As we sink deeper into the second half of 2019, it is hard to ignore the drought of hard-hitting and excellent games over the past couple of months. That said, we do have some truly great games that came out earlier this year, some of which were highly anticipated and one that nobody saw coming. Here’s a look at the 5 best games that were released in the first half of 2019. Please do note that this list is based on my experience with the games. So, if you do not see Kingdom Hearts 3 or Mortal Kombat 11, it is probably because of my lack of hands on time with those games. Without further ado, here we go.
Easily one of the best survival horror games out there, this year’s Resident Evil 2 is more than just a remake of a classic. Being a re-telling of one of the best games of its generation and the fact that it was coming hot off heels of the equally excellent RE 7, Resident Evil 2 had a lot to live up to. Capcom not only lived up to the lofty expectation of fans but exceeded them by a large degree.
With stunning visuals which only made all the gore that much more disturbing, and a shift in style to third person with RE 4 style over the shoulder perspective, and the decision to stay faithful to some of the story beats from the original, RE2 Remake was a triumph through and through. It was a great way to start the year.
Metro Exodus is one of those rare games that goes out of its way to distinguish itself from the games it follows. While Metro 2033, and Last Light’s dark tunnels and tight corridors with the occasional outdoor sections were effective in inducing fear, tension and claustrophobia, Exodus somehow keeps all of those qualities and improves upon all of them while the game itself evolves in to an expansive, quasi open sandbox like structure. The deep customization options, gorgeous graphics, excellent world building and fantastic sound design all contribute towards an experience that gratifyingly supersedes the first two games.
Undoubtedly the best in the series, this game could have easily followed upon the footsteps of the first two games and would have still faired well. But developers 4A games did not stick to the “If it ain’t broke don’t fix it” route and have delivered something far more special. Typically, one would be saturated by a franchise by the end of the third game, especially in the FPS genre. But Exodus left me wanting more, and in the best way possible.
Capcom strikes again by delivering one of the most fun games of the year yet. Devil May Cry 5 is everything a DMC (original numbered series) fan was hoping for and so much more. The game is equal style and substance, something that is very rare to come by in modern games. The game’s three playable characters offer enough variety to keep the game fresh and interesting throughout the its runtime, and the ever-present style ranking system only pushes the player to try again and perform better.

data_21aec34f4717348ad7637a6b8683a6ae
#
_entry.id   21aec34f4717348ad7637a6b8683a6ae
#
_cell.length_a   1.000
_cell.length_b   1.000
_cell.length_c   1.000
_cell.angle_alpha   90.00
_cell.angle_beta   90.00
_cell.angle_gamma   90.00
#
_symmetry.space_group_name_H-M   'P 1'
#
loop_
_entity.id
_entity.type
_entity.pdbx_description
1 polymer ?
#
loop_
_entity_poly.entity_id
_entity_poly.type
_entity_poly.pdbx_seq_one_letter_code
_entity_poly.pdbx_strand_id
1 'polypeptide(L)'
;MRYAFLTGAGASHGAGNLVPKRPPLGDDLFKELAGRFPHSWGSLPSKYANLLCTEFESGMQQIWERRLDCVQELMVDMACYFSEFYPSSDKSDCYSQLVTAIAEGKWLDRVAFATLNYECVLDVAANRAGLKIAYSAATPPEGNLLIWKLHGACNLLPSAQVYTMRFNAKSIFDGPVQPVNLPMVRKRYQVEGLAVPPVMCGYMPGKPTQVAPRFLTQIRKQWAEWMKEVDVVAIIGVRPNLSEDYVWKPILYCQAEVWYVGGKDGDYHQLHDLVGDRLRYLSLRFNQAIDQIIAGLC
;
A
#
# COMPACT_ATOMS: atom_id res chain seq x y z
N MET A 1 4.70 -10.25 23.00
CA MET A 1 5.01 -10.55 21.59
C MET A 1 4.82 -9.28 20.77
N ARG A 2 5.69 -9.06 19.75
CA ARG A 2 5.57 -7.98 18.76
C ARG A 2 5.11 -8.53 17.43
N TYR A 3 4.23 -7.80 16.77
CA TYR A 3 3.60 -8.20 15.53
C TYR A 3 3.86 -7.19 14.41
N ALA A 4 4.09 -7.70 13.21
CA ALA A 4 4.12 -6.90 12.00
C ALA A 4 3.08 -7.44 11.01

Whether you are familiar with the previous DMC games or not, DMC 5 is an undeniable thrill ride from start to finish. Easily one of, if not, THE best Third Person hack and slash action games, this is a must play for anyone who even remotely likes video games. The shenanigans on screen are totally worth anybody’s time.
From Software’s latest is also their best work yet. With Sekiro, From Software delivered something that not only checked all the boxes that you would expect from a game from that studio, but also managed to keep the formula fresh and exciting. The emphasis on stealth definitely works in the game’s favour by keeping the tension alive, and the posture-based sword play is as punishing and deep as you would expect from a From Software game.
The game also looks great with its refreshing use of colours rather than the studio’s signature 150 shades of grey. Sinking dozens of hours learning your opponent and mastering your own moves and delivering that final blow after a handful of deaths is just as satisfying as ever if not better somehow. Sekiro demands patience and skill, and is an experience unlike any other for the ones willing to invest in it. This is easily one of this year’s Game of the Year contender.
Well, who saw this coming? EA and Respawn just did the impossible with Apex Legends. Not only did they manage to keep a high-profile Battle Royale game under wraps until it’s reveal, but they also managed to make Battle Royale genuinely fun, and more importantly made a BR sceptic like me warm up to the genre. Apex Legends blended overwatch style heroes with squad based tactical multiplayer thrown into refined first-person action with emphasis on mobility. It’s robust ping system meant that you could play it without a mic and oh so refreshingly avoid all gibberish that people talk during online matches.
With frequent updates and new heroes to unlock each season the game does do a god job at keeping things fresh (Here’s hoping a new map is introduced in the next season). Apex Legends is a game that should not exist, given its roots and the choice of its genre. But I am so glad that it does, and it made 2019 all the more better.